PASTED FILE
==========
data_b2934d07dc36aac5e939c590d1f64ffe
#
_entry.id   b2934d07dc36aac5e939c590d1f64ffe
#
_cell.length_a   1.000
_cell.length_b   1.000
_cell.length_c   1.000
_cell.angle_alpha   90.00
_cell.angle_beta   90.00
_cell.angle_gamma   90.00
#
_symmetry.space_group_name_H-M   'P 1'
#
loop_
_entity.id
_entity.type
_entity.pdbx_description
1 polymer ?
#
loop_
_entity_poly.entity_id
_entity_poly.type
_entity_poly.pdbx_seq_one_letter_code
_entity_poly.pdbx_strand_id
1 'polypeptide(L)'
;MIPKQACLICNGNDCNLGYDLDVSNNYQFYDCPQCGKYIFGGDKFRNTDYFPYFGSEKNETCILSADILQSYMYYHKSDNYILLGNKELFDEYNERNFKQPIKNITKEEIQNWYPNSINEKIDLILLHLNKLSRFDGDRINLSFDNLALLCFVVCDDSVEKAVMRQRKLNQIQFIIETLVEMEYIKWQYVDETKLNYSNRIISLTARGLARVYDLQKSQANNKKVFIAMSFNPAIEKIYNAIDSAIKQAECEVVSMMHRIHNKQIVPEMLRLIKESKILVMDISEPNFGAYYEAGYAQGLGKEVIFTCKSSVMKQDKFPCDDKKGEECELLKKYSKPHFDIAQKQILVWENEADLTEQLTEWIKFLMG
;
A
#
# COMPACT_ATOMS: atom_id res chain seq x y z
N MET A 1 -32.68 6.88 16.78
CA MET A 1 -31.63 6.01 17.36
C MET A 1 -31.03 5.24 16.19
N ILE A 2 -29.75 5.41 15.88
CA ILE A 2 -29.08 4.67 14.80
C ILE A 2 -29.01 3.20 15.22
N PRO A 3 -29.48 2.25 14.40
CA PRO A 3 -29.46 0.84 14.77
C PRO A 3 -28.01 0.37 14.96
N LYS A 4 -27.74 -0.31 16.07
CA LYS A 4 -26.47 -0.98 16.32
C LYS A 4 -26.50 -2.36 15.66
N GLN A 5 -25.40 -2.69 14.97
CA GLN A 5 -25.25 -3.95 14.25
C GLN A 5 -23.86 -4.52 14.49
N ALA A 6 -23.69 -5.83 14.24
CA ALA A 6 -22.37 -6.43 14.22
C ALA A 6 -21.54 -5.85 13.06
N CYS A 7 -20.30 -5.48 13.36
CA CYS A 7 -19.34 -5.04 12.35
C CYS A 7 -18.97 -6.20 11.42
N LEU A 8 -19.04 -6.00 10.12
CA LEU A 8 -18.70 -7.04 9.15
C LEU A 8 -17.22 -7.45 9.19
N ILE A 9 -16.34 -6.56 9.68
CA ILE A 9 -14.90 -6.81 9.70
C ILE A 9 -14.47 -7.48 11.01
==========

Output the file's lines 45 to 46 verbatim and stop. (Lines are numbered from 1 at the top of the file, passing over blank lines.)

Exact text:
C GLN A 5 -23.86 -4.52 14.49
N ALA A 6 -23.69 -5.83 14.24